Charles Lee argues for independence (1776)

This letter was written by General Charles Lee to Patrick Henry and was dated May 7th 1776. In the letter, Lee argues in favour of an immediate declaration of independence. Henry had earlier argued that move towards independence should be delayed until the Continental Congress had a better understanding of French attitudes, both towards America and the possibility of joining a war against Britain.


“If I had not the highest opinion of your character and liberal way of thinking, I should not venture to address myself to you. And if I were not equally persuaded of the great weight and influence which the transcendent abilities you possess must naturally confer, I should not give myself the trouble of writing, nor you the trouble of reading this long letter.

Since our conversation yesterday, my thoughts have been solely employed on the great question, whether Independence ought or ought not to be immediately declared. Having weighed the argument on both sides, I am clearly of the opinion that we must… without a moment’s delay declare for Independence. If my reasons appear weak, you will excuse them… no man on this Continent will sacrifice more than myself by the separation. But if I have the good fortune to offer any arguments which have escaped your understanding… I think I shall have rendered the greatest service to the community.

The objection you made yesterday… to an immediate Declaration, was, by many degrees, the most specious. Indeed it is the only tolerable one that I have yet heard. You say, and with great justice, that we ought previously to have felt the pulse of France and Spain. I more than believe… that it has been done… But, admitting that we are utter strangers to their sentiments on the subject, and that we run some risk of this Declaration being coldly received by these Powers, such is our situation that the risk must be ventured…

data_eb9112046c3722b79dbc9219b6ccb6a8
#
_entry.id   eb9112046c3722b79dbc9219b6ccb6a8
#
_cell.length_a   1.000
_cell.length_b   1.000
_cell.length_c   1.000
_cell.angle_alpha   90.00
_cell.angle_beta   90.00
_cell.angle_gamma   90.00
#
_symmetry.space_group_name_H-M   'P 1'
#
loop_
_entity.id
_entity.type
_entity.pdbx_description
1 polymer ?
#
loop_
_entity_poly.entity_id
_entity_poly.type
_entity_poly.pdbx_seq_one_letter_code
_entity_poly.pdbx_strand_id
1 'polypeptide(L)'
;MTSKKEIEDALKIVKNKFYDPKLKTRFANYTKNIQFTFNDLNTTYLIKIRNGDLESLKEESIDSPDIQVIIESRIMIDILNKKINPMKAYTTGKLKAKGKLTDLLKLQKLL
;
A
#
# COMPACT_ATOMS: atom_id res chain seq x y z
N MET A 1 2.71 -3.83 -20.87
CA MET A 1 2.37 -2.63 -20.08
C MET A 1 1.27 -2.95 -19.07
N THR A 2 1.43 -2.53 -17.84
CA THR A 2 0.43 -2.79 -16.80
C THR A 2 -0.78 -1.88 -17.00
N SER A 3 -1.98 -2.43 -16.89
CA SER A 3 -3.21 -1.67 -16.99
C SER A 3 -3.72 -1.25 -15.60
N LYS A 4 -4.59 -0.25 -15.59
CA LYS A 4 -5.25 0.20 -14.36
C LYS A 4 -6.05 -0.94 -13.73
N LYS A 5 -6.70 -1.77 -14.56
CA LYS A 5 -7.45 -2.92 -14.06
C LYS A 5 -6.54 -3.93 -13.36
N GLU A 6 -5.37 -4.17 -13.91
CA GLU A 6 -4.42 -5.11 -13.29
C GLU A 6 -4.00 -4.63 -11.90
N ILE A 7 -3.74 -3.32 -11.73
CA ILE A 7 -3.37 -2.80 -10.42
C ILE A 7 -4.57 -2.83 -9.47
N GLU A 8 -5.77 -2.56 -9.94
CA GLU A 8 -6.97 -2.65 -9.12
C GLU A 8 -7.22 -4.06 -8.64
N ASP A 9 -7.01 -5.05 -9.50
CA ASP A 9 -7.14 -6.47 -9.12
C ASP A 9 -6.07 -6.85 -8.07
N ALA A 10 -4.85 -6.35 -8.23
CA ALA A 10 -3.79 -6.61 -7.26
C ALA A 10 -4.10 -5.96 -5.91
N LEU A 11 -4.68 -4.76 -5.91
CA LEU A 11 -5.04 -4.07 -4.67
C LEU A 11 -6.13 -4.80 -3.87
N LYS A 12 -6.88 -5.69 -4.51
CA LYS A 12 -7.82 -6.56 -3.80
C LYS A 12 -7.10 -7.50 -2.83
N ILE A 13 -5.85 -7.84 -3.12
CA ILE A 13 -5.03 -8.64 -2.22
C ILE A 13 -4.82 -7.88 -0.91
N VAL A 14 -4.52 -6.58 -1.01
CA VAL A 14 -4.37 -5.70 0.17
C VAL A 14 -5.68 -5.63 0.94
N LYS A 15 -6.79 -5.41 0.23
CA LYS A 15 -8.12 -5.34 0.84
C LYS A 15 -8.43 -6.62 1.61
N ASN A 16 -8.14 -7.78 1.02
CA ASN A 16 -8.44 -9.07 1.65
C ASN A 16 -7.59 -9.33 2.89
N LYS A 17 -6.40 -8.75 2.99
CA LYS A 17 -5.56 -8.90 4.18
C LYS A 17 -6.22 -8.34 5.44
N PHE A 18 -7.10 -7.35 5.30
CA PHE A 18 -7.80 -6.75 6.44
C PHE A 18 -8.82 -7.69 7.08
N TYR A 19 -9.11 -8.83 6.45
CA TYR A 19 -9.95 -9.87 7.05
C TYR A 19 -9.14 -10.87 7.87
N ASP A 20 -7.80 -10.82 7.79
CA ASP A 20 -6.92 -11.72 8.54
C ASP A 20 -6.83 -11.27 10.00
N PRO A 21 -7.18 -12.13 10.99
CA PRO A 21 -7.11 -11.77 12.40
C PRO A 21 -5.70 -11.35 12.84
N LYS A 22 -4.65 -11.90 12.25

The most probable chances of our success [are] founded on the certain advantages which must manifest themselves to a [French] treaty of alliance with America. The strength and weakness, the opulence and poverty of every [American] state are estimated in the scale of comparison with her immediate rival. The superior commerce and marine force of England were evidently established on the monopoly of her American trade. The inferiority of France, in these two capital points, consequently had its source in the same origin. Any deduction from this monopoly must bring down her rival in proportion to this deduction…

Should it now be determined to wait the result of a previous formal negotiation with France, a whole year must pass over our heads before we can be acquainted with the result. In the mean time, we are to struggle through a campaign, without arms, ammunition, or anyone necessary of war. Disgrace and defeat will infallibly ensue; the soldiers and officers will become so disappointed that they will abandon their colours and probably never be persuaded to make another effort.

But there is another consideration still more cogent. I can assure you that the spirit of the people cries out for this Declaration. The military, in particular, men and officers, are outrageous on the subject. And a man of your excellent discernment need not be told how dangerous it would be in our present circumstances to dally with the spirit, or disappoint the expectations of the bulk of the people. May not despair, anarchy, and finally, submission, be the bitter fruits? I am firmly persuaded that they will

In this persuasion, I most devoutly pray that you may not merely recommend, but positively lay injunctions on your servants in Congress to embrace a measure so necessary to our salvation.”

Yours sincerely

Charles Lee